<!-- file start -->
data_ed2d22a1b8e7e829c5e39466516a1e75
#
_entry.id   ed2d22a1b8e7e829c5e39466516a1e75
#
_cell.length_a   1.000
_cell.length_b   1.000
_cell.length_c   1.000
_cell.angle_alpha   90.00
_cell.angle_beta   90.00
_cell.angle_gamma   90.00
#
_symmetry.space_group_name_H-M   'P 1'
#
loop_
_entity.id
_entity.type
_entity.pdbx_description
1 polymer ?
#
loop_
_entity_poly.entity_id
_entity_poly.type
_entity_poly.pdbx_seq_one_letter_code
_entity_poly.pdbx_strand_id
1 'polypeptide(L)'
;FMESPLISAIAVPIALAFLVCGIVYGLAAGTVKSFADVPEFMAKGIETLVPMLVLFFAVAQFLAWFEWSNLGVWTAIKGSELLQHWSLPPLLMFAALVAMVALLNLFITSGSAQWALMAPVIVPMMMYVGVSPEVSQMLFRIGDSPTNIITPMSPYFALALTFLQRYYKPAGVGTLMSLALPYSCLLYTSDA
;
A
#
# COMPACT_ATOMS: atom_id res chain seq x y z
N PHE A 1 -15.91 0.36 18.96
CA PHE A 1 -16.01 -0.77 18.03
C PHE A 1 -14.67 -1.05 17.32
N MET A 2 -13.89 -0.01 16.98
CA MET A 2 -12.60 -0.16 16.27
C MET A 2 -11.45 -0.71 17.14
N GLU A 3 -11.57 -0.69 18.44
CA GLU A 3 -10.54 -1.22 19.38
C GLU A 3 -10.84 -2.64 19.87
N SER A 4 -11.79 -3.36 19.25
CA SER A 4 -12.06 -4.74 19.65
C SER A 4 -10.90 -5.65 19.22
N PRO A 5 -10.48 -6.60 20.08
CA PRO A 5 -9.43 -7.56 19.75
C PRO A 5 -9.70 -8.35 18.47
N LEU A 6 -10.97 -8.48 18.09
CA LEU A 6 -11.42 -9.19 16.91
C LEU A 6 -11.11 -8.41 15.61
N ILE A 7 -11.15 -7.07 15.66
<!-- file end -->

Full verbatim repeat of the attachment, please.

data_ed2d22a1b8e7e829c5e39466516a1e75
#
_entry.id   ed2d22a1b8e7e829c5e39466516a1e75
#
_cell.length_a   1.000
_cell.length_b   1.000
_cell.length_c   1.000
_cell.angle_alpha   90.00
_cell.angle_beta   90.00
_cell.angle_gamma   90.00
#
_symmetry.space_group_name_H-M   'P 1'
#
loop_
_entity.id
_entity.type
_entity.pdbx_description
1 polymer ?
#
loop_
_entity_poly.entity_id
_entity_poly.type
_entity_poly.pdbx_seq_one_letter_code
_entity_poly.pdbx_strand_id
1 'polypeptide(L)'
;FMESPLISAIAVPIALAFLVCGIVYGLAAGTVKSFADVPEFMAKGIETLVPMLVLFFAVAQFLAWFEWSNLGVWTAIKGSELLQHWSLPPLLMFAALVAMVALLNLFITSGSAQWALMAPVIVPMMMYVGVSPEVSQMLFRIGDSPTNIITPMSPYFALALTFLQRYYKPAGVGTLMSLALPYSCLLYTSDA
;
A
#
# COMPACT_ATOMS: atom_id res chain seq x y z
N PHE A 1 -15.91 0.36 18.96
CA PHE A 1 -16.01 -0.77 18.03
C PHE A 1 -14.67 -1.05 17.32
N MET A 2 -13.89 -0.01 16.98
CA MET A 2 -12.60 -0.16 16.27
C MET A 2 -11.45 -0.71 17.14
N GLU A 3 -11.57 -0.69 18.44
CA GLU A 3 -10.54 -1.22 19.38
C GLU A 3 -10.84 -2.64 19.87
N SER A 4 -11.79 -3.36 19.25
CA SER A 4 -12.06 -4.74 19.65
C SER A 4 -10.90 -5.65 19.22
N PRO A 5 -10.48 -6.60 20.08
CA PRO A 5 -9.43 -7.56 19.75
C PRO A 5 -9.70 -8.35 18.47
N LEU A 6 -10.97 -8.48 18.09
CA LEU A 6 -11.42 -9.19 16.91
C LEU A 6 -11.11 -8.41 15.61
N ILE A 7 -11.15 -7.07 15.66